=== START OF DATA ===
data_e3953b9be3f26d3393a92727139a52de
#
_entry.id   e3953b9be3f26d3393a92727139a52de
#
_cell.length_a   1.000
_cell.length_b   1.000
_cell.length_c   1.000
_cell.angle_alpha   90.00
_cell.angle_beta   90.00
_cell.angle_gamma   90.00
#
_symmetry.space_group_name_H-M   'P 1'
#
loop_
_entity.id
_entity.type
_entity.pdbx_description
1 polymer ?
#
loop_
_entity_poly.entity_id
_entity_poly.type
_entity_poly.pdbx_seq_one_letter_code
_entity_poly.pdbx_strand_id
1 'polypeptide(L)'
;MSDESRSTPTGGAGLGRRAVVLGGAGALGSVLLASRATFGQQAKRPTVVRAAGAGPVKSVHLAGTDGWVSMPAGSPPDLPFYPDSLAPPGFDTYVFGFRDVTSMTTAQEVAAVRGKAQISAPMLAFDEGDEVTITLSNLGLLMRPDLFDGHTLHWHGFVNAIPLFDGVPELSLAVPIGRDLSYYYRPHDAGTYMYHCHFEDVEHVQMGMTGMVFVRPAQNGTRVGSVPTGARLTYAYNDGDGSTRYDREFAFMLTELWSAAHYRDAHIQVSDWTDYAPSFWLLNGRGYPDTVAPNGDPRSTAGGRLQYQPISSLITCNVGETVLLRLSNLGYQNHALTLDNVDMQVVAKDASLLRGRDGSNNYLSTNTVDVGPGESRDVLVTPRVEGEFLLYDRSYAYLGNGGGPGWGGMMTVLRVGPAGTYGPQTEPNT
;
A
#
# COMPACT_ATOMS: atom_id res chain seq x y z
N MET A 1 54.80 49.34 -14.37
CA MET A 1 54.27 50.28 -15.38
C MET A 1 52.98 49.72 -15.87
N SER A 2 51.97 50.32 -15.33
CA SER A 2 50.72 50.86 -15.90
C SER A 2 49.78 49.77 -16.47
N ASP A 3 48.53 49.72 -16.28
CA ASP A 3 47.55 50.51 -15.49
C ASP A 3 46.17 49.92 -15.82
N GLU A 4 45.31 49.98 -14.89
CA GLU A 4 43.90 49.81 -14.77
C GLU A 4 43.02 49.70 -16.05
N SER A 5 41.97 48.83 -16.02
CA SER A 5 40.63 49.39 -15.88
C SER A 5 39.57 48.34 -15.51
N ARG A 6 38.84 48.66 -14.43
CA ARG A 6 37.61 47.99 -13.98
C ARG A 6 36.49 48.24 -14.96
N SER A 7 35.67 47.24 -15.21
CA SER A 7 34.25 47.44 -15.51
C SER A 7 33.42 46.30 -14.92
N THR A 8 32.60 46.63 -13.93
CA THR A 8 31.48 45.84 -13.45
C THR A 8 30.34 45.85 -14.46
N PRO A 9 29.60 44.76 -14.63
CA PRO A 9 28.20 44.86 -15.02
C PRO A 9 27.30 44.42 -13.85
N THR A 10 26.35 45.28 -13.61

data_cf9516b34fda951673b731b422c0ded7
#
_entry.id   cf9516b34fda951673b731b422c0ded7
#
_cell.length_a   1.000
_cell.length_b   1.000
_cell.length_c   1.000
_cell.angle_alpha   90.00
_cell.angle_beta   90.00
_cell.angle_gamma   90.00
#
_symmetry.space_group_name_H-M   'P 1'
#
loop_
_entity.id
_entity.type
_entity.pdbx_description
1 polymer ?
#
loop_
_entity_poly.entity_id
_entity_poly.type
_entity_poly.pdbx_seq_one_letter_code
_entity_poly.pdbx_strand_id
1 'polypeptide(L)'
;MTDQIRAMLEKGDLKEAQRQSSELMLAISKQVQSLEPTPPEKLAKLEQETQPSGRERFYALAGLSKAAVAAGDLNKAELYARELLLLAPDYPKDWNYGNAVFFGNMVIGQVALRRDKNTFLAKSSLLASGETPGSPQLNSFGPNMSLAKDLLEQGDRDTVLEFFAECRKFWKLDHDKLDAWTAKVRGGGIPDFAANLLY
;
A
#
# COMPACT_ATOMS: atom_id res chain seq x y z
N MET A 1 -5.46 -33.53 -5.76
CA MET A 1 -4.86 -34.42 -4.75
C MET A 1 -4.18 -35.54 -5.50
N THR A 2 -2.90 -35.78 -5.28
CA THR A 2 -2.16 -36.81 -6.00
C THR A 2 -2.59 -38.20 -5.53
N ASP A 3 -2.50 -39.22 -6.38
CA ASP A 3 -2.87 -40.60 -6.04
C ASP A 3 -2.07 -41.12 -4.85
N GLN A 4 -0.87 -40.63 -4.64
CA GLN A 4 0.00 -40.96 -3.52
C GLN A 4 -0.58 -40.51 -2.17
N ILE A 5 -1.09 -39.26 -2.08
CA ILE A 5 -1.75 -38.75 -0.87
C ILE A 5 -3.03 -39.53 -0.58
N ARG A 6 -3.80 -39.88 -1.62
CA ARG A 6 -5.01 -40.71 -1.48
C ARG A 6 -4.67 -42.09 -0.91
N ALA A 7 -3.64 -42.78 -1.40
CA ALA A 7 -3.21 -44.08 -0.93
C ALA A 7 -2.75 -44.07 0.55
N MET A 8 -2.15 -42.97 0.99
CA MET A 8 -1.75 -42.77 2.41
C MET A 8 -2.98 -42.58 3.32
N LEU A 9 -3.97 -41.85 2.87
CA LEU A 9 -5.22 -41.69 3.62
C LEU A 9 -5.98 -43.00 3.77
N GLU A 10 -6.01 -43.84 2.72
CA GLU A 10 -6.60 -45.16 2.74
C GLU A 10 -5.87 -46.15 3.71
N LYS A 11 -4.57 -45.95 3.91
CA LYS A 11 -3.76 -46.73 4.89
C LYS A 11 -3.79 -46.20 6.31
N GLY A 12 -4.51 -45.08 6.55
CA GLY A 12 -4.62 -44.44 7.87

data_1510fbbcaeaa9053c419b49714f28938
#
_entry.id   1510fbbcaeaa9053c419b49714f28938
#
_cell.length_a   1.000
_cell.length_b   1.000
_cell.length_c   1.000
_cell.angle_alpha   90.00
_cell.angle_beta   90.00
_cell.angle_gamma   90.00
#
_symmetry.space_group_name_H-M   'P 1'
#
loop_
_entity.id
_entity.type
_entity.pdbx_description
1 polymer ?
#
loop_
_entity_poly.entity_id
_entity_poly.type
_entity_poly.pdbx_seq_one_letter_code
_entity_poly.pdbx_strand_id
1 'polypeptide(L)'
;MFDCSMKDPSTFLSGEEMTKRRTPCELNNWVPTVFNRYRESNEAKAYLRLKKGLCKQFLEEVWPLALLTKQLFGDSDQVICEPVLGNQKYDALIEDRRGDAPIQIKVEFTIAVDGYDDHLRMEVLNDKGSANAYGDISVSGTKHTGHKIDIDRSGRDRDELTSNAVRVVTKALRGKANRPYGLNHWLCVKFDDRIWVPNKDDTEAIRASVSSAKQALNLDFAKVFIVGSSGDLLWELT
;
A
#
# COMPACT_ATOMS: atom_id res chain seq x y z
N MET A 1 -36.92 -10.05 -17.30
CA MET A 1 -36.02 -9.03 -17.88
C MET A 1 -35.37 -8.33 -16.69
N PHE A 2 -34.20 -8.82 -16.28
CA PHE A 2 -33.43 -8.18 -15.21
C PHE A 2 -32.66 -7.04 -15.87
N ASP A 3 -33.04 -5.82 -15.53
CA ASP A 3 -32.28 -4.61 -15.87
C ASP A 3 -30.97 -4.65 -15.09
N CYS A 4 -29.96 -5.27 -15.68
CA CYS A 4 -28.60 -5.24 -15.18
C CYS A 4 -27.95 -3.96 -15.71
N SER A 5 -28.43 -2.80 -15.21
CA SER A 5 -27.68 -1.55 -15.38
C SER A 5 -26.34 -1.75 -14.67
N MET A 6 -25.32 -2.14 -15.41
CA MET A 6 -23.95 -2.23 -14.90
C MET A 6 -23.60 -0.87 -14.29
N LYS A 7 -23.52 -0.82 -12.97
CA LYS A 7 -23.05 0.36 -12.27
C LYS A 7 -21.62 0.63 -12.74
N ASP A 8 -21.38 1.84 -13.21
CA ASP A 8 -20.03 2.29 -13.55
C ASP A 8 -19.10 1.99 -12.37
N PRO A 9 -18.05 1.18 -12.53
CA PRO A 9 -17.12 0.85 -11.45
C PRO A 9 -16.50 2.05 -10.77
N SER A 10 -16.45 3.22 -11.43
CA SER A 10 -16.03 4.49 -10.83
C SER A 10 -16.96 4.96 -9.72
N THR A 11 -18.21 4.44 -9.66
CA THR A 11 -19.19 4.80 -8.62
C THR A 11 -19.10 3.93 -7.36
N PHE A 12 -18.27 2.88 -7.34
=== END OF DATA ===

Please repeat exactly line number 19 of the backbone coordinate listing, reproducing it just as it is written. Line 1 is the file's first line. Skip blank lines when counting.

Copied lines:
#